15 October 2017

Some Sunday morning English word puzzles

Here are some more interesting English words to get you going on a Sunday. Please feel free to answer in the Comment section if you know or after you have found the answers…

1. I remember growing up during childhood, one of the best things about rains was that typical smell of the earth after the initial showers. I am sure you remember it too – and even experience it today – that earthy smell you get after the first showers – especially if the ground was very dry. There is actually a word to describe that smell. Do you know what it is?

2. I have a not-so-healthy habit of piling up books. When I hear good reviews of a book from friends, I usually go to iBooks, read up a few sample pages and if it still interests me, I buy it. Here is the catch though – I do not often get to reading those books. Sometimes, it takes me a long time to start reading them. Do you have the same habit? That of buying books and not reading them? There is a word to describe that behavior. Do you know it?

3. Any of you who have visited us in our Atlanta house will know that we live in a forest. We love the raw beauty of nature and the privacy of a forest. There is a word to describe people like us who love the forests. What is it?

4. While I dabble a lot in alcohol, I never could get myself to drink beer. Certainly, I understand the production process and categories of various gins, wines, vodkas, whiskies, but I am an absolute neophyte when it comes to beer making. I have heard my friends use a few words – like IPA, hops etc when talking about beer. I never knew what hops are – except that it has to do with beer. Curiosity eventually got the better of me and I looked it up. Well, hops – I found out are a kind of plant and is used during the beer making process. In fact the category of plant that hops belong to is called “bine”. I was sure that was a misprint of “vine” (I guess I was thinking wine – grapes etc etc). Turns out “bine” is the right word. Do you know what a “bine” is? More importantly, what is the difference between a “bine” and a “vine”?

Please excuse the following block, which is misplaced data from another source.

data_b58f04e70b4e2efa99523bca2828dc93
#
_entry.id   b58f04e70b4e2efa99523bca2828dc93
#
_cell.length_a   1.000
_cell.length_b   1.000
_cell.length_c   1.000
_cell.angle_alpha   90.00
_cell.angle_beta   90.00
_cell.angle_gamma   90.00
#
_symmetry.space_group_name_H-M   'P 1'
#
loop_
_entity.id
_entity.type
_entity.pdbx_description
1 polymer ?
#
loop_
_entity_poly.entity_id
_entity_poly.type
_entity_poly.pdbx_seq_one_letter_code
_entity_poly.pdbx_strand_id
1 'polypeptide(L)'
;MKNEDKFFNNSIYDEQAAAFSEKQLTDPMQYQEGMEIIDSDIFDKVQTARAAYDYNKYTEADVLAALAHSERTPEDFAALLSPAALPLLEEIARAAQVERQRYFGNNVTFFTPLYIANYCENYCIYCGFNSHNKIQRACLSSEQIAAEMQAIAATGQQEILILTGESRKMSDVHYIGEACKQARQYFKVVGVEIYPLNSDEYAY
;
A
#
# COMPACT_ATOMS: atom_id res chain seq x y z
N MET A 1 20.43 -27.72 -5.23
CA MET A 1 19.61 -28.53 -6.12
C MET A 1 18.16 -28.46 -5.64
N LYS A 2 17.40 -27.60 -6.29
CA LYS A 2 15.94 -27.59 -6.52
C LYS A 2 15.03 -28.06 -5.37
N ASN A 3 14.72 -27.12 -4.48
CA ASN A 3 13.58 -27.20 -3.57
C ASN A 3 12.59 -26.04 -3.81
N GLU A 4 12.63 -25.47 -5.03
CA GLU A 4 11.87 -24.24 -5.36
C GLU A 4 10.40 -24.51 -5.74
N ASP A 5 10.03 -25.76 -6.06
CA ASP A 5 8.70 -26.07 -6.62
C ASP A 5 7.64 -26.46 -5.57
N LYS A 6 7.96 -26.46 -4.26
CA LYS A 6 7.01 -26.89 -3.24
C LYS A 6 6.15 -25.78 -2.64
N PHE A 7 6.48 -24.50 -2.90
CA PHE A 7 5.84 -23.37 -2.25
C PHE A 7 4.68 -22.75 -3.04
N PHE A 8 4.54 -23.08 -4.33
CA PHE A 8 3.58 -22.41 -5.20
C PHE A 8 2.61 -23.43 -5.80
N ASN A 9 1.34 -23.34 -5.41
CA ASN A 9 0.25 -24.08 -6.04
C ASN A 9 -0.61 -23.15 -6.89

5. If you have gotten to this point, you obviously love words and are at least moderately curious about them. So, we will finish up with a word to describe you. What do you call somebody who is a lover of words?

Here’s to learning a few more new words…



Posted October 15, 2017 by Rajib Roy in category "Word Play

16 COMMENTS :

  1. By Bijit Bose on

    Only two – bine is a লতা that goes around the support in circles, like the bine of chirota চিরতা in bengali, has got many medicinal properties. And that earthy smell is petrichor ( সোঁদা গন্ধ).

    Reply
  2. By Rajib Roy on

    Madhumolli had all the answers. So, let’s start with her answers:
    As some of you have pointed out (Swami, Subramanian, Revathi, Bijit), petrichor is the word to describe that awesome smell after the first showers. I wish I had known this word when I was growing up.

    Tsundoku – with all the Japanese origins as Madhumolli points out is the word to describe Vicky and Swami (and mine) behavior of buying books and never reading them.

    Nemophilist is the lover of forests.